Unexpected joy in the away end. Yann had started with real intent and had his first goal since his return from injury. Only Charlton's 17th of the season, but one that gave them a great chance of taking three points away from the Reebok.
Bolton had been sloppy with their passing in advanced areas of the pitch, and the home crowd grew increasingly frustrated.
Charlton had further chances - Yann was inexplicably unmarked at the back post, heading a free kick across goal and winning a corner - but none as clear-cut, as Bolton finally grew into the game. Spearing, Danns and Moritz started to test the Charlton back line, with Joe Mason looking to get on the end of any loose balls.
The first couple of chances were blasted well wide and over the bar, but the warning signs were there for the Addicks. If anything, the midfield were sitting a little too deep, allowing Bolton time to build attacks.
Chung-Yong Lee came closest to scoring the equaliser. His header back across goal from the far post was diverted away by Richard Wood, skillfully avoiding a potential own goal, before Morrison was able to hoof the ball clear.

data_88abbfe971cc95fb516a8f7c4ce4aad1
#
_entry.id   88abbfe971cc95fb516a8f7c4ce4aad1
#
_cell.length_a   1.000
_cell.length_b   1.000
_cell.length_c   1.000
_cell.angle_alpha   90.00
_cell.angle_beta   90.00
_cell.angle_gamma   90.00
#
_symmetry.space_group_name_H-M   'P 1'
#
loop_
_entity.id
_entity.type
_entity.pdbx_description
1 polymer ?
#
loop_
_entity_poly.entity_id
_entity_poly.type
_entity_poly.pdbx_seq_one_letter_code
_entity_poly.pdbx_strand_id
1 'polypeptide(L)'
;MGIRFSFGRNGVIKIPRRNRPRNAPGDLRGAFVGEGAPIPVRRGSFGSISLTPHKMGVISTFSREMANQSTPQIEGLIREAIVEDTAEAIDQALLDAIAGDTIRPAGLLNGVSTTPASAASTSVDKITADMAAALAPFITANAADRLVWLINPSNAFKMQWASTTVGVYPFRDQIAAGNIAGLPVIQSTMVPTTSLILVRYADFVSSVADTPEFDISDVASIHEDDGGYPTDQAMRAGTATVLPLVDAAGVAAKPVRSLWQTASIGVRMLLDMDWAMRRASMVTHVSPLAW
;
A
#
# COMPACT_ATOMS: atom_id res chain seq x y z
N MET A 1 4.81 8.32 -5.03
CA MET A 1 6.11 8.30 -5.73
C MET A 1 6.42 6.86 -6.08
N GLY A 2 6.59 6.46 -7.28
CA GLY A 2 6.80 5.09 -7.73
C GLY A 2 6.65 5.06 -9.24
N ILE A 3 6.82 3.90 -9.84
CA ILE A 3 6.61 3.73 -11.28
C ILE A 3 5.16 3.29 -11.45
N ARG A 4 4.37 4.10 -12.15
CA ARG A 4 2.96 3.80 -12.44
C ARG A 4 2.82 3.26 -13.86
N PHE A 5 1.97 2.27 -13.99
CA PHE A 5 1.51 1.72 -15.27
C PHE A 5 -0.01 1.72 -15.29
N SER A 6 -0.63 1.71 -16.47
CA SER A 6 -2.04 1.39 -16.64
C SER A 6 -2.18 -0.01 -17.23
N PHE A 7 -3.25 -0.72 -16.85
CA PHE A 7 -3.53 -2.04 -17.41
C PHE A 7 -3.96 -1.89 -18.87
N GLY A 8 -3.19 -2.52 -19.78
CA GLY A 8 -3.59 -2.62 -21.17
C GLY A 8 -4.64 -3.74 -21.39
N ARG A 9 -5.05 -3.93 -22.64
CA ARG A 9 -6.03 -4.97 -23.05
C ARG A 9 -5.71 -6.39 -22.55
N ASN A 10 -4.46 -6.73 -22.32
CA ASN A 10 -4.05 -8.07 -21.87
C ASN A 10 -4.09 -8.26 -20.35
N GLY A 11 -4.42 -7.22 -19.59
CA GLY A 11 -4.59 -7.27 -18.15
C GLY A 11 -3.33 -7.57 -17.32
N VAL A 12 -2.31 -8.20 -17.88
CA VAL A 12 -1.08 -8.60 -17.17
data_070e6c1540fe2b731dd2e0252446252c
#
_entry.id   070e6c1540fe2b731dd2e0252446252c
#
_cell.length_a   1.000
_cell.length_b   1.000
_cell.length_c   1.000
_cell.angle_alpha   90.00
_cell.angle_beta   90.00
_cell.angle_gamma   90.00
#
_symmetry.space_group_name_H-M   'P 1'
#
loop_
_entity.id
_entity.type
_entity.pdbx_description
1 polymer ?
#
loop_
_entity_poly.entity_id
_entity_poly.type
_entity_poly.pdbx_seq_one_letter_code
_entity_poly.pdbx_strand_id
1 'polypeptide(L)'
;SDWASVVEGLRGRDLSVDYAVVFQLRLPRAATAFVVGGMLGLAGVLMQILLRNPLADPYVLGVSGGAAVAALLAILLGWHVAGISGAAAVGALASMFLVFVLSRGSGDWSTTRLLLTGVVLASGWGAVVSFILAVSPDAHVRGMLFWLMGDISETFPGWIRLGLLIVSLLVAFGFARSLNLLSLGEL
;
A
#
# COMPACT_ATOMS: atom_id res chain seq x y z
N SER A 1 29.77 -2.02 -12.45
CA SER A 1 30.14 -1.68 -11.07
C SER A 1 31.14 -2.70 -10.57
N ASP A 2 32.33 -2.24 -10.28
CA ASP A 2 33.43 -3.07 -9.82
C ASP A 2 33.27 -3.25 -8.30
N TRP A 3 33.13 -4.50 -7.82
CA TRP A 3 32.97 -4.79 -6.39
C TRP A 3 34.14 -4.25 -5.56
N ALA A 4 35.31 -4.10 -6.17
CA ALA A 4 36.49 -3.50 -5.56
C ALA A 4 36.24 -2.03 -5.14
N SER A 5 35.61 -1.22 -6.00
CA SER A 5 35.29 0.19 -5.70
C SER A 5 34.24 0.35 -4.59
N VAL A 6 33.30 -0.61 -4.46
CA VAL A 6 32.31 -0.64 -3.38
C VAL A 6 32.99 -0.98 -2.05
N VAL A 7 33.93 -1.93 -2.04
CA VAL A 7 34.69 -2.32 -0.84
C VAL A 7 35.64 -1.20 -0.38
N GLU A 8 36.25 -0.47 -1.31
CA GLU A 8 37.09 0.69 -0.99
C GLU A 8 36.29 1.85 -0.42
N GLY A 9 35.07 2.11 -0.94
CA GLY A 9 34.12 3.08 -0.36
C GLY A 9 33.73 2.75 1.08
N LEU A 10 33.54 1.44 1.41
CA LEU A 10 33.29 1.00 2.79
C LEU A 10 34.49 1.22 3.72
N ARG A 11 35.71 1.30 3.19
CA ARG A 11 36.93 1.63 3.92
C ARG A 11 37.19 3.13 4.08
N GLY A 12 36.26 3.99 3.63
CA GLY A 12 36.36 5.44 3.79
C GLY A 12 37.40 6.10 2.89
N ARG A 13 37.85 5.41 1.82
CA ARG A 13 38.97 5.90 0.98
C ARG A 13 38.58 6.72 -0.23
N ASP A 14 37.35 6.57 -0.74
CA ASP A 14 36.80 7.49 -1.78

A cross to the front post was almost clipped in by Mason, but it was too close to Alnwick who was able to make the save. Cousins and Morrison were also forced to make key blocks to avert danger.
Charlton were struggling to relieve the pressure, and just before the half time whistle came the sucker punch. Having failed to clear, the ball found its way to right-back Kevin McNaughton, who jinked left before getting his body around the ball and curling a lovely shot into the top corner.
It was a painful end to the half but not something that was unforseen.
Charlton were an improved side following the interval, with periods of defensive solidity broken by forays forward.
The best chance was created by Kermorgant following a cut back from Cameron Stewart. Yann and Wilson both went to control the ball, but Wilson tapped it aside for Yann. As the ball fell down the Breton dinked a magnificent dipping shot towards the top corner, but Lonergan was able to tip the ball over the bar at full stretch.
Kermorgant again won the ball up the pitch and threatened to beat players. He made it to the by-line and curved a cross towards the penalty spot, only for it to be blocked by an outstretched arm. No penalty, despite it being in clear view of an incensed away end. Still no sign of any luck regarding refereeing decisions.